Kill Your API : The Burger Analogy

The other day I had a chat with the folks working on the OpenAPI initiative and I explained a trick that some of us in enterprises use to get greater speeds and scalability out of our API’s. At first, this may seem like complete sacrilege to those who are a stickler for standards but if you allow me to explain using a simple analogy, you may see how this can be useful…

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OpenShift 3.6 – Release Candidate (A Hands-On)

Hi, Everybody!

Today I want to introduce you to some features of OpenShift 3.6 while giving you the chance to have a hands-on experience with the Release Candidate.

First of all:

  1. It’s a Release Candidate and the features I’ll show you are marked as Tech Preview, so use them for testing purpose ONLY!
  2. We cannot use Minishift just because there is no Minishift updated yet. Anyway, I’ll show how could use its base iso-image.
  3. I don’t want to use ‘oc cluster up’ in a virtual machine just because setting up a virtual machine, to run it, would be a waste of time.

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Reference Architecture for Agile Integration

Integration is still around but in a different form. So, what does modern integration look like? Looking at how agile scrum has taken over traditional waterfall development framework, by enabling shorter delivery cycles, faster feedback, and having the flexibility to rapidly adapt to changes. I believe it’s time for traditional integration to be agile again. By breaking up traditional ESB into distributed microservices.

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6 Reasons why I started using containers

I’ve been using containers for nearly 3 years, initially working in the Technical Support team helping customers solve problems in their applications and giving advice about best practices to run containers. Today I work on a team where we develop containers to use in our OpenShift environment, and because of my Technical Support background, my troubleshooting skills helped me in this task. I run containers for most of my tasks and it makes my life easier. I can run any software on containers, whether for evaluation or even use in my websites. Let’s face the fact: containers are becoming more common across the companies. Google can spin up thousands of containers a day in their data centers without downtime, Netflix launches more than 1 million containers a week and many other companies, whether small or large, use containers in production to achieve a new level of scalability. Having this in mind, I’d like to list 6 main reasons why I started to use containers.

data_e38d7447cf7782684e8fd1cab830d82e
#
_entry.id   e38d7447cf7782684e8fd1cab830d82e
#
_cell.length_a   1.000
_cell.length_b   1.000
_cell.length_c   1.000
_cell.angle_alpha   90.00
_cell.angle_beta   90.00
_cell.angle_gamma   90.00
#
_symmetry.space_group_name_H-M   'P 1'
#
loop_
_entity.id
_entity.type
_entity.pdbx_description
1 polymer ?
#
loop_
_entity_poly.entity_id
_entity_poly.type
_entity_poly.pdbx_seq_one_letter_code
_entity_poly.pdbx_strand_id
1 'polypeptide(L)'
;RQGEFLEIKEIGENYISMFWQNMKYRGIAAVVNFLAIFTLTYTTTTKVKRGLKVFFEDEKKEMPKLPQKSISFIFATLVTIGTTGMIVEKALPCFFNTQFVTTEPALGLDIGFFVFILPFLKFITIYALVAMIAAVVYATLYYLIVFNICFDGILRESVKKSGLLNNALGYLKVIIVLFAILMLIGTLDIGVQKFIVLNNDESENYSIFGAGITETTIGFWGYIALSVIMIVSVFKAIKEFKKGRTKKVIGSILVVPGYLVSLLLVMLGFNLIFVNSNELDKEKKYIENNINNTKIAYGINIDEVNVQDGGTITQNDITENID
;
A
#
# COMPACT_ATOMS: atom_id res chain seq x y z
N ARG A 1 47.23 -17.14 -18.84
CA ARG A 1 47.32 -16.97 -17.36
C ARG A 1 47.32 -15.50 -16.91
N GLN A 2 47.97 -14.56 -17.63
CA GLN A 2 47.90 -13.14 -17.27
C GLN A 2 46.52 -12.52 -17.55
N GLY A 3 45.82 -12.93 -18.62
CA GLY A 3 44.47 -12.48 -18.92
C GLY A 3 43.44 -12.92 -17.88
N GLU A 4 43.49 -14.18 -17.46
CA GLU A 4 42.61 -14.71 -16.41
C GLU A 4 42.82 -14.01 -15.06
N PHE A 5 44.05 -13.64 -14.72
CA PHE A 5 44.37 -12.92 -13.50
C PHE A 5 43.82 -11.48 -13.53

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Testing REST APIs with REST Assured

Note: This is an updated version of a post I wrote for my private blog years ago.

While working on the REST API of RHQ a long time ago, I had started writing some integration tests against it. Doing this via pure HTTP calls is very tedious and brittle. So, I was looking for a testing framework to help me and found one that I used for some time. I tried to enhance it a bit to better suit my needs but didn’t really get it to work.

I started searching again and this time found REST Assured, which is almost perfect as it provides a high-level fluent Java API to write tests. REST Assured can be used with the classic test runners like JUnit or TestNG.

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EDI Transformations with Fuse Integration Services (FIS)

EDI, or Electronic Data Interchange, has always been a challenging domain to support for organizations. As EDI standards cover a large range of industries, from supply chain to medical to financial services (FSI), the standards rapidly evolve and change over time, thus requiring constant maintenance. The sheer cost of maintaining standards is high, not only for organizations but also for EDI software vendors who struggle to keep up. The expensive fees paid to standards organizations and rapidly evolving releases are the main reasons there are no decent open source EDI tools in the community.

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